The U.S.-Republic of Korea Nuclear Relationship – An Indispensable Alliance

By Jeffrey C. Crater and George David Banks

The United States and the Republic of Korea (ROK) have enjoyed a close relationship on the research, development, and deployment of civil nuclear energy since the dawn of the nuclear era. In 1956, both nations signed a Nuclear Cooperation Agreement on the Non-Military Uses of Nuclear Energy (1956 Agreement). Two years later, through President Dwight Eisenhower’s Atoms for Peace Program, General Atomics agreed to work with Seoul to construct the TRIGA Mark II research reactor using U.S.-origin fuel, which was brought online in 1962.

Cooperative efforts on nuclear power generation began in May 1972, replacing the 1956 Agreement with a section of the U.S. Atomic Energy Act that sets limitations and guidelines for peaceful international nuclear energy cooperation. Later that year, the ROK began its nuclear power program in conjunction with Westinghouse Electric Corporation and secondarily, the General Electric (GE) Company’s United Kingdom affiliate – the primary drivers in U.S. reactor design.6 In 1978, ROK’s first power reactor went online, followed by eight reactors constructed in the 1980s.

Today, the ROK is an advanced economy that relies heavily on nuclear power, given its lack of indigenous energy sources for power generation.7 As of September 2016, a total of 25 nuclear units provide roughly one-third of the country’s electricity with current plans for adding 70 percent more capacity by 2029.

The ROK’s nuclear industry is globally competitive given its one-stop service that can provide almost all nuclear related items from domestic vendors and manufacturers. The ROK also has a sophisticated nuclear energy research and development program, largely through the Korea Atomic Energy Research Institute (KAERI), which has actively participated in the localization of ROK’s own nuclear plant design, the OPR-1000, since the early 1990s.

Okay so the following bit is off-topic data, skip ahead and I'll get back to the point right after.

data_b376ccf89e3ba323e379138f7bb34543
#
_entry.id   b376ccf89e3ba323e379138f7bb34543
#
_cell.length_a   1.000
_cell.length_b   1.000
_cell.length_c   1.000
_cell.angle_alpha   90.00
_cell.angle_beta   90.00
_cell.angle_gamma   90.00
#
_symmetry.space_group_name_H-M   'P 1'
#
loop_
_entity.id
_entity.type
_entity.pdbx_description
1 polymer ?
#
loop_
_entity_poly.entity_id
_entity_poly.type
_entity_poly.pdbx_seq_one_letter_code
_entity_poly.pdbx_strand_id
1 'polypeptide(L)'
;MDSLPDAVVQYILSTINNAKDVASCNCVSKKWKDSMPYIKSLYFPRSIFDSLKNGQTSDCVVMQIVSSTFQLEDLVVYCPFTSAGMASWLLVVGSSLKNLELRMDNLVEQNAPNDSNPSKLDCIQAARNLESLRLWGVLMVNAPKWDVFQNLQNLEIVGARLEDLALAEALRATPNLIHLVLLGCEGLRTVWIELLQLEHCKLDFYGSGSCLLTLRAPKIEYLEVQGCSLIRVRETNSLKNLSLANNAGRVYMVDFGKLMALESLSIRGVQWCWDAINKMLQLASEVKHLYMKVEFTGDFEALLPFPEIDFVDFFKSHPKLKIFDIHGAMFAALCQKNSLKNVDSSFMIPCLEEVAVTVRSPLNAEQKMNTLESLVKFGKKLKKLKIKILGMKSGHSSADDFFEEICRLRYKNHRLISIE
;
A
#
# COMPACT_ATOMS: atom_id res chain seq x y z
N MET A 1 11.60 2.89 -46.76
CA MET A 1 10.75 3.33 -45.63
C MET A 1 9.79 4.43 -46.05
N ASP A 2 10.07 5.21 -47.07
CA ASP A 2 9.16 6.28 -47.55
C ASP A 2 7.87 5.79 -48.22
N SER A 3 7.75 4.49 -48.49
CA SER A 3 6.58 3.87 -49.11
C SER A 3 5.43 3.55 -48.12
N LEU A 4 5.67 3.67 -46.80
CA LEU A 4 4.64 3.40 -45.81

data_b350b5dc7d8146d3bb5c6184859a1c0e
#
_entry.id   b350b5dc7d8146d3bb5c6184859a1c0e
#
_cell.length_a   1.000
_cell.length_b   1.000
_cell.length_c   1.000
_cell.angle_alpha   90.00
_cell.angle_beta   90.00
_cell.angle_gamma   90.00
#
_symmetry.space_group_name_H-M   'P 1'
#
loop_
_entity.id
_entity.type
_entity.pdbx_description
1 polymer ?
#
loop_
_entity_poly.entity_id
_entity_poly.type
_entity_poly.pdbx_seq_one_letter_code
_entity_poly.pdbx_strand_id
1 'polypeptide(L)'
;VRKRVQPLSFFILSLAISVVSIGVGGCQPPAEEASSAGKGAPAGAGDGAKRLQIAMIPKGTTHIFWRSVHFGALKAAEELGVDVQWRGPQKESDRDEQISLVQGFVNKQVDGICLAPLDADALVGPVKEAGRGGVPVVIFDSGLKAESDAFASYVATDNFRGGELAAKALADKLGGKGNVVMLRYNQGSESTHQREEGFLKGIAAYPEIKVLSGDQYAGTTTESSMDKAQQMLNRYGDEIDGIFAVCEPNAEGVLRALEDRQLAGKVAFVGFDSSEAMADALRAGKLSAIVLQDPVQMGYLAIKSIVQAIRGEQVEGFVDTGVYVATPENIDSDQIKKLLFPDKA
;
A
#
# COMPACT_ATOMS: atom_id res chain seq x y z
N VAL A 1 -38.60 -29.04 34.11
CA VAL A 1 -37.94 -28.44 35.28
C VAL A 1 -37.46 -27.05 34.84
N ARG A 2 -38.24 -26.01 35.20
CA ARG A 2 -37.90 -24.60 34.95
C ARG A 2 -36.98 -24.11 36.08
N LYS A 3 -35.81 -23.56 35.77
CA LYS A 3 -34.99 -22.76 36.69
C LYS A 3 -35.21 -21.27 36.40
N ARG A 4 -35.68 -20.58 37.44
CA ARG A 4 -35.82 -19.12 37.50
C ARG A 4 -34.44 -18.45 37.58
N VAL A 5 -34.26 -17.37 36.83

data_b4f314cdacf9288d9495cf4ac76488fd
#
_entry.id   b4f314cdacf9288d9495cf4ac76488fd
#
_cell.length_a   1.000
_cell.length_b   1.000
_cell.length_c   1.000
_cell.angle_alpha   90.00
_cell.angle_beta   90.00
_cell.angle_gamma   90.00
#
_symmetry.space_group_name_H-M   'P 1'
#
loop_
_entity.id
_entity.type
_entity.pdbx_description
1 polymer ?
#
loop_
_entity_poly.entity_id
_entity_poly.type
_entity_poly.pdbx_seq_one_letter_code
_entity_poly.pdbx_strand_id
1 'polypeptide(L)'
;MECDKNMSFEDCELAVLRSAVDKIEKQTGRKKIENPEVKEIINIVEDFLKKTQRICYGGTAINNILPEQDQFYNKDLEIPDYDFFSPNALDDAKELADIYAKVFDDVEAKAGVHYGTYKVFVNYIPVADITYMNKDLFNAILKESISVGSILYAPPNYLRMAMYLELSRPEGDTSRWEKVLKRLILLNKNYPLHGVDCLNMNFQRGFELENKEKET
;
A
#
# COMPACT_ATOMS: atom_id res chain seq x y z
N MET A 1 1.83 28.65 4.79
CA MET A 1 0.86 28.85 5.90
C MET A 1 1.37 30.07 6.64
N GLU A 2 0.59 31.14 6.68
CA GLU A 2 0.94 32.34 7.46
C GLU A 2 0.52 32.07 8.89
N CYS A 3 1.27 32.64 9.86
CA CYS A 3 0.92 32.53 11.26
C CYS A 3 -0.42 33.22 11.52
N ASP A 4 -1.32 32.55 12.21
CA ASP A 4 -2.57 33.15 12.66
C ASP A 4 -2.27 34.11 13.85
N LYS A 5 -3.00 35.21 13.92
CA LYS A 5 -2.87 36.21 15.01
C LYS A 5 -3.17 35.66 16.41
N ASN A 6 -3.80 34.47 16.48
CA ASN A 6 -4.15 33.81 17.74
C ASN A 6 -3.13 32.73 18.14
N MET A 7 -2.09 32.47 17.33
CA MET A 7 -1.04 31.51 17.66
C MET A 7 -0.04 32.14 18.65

In 2009, the ROK stunned the world by catapulting into the exclusive club of global reactor providers by winning a $20 billion contract to construct four reactors in the United Arab Emirates (UAE).9 The deal was a major coup for the ROK, establishing the country as a credible and safe supplier of nuclear reactors. This rapid rise has been impressive, but more importantly, timely and beneficial to the U.S. nuclear industry and American national security interests.

With the decline of its own civil nuclear program, the United States needs ROK’s nuclear prowess to strengthen its own market position and help uphold its nonproliferation and safety goals, especially with the looming threat of a Chinese commercial nuclear monopoly. Furthermore, the ROK provides the United States with additional foreign commercial opportunities and critical added investment.

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George David Banks
George David Banks is Executive Vice President at the American Council for Capital Formation. He is an economist, political consultant, and policy advocate, focusing on energy, environment, and trade. Banks has published reports and opinion editorials on a variety of policy issues, including climate change, civil nuclear power, and energy markets and trade. He is also a fellow at Columbia University’s Center on Global Energy Policy and a member of the ClearPath Foundation’s advisory board. Most recently, he served as President Donald Trump’s Special Assistant for International Energy and Environment at the National Economic and National Security Councils – a position that required him to manage workstreams related to his portfolio across the federal government.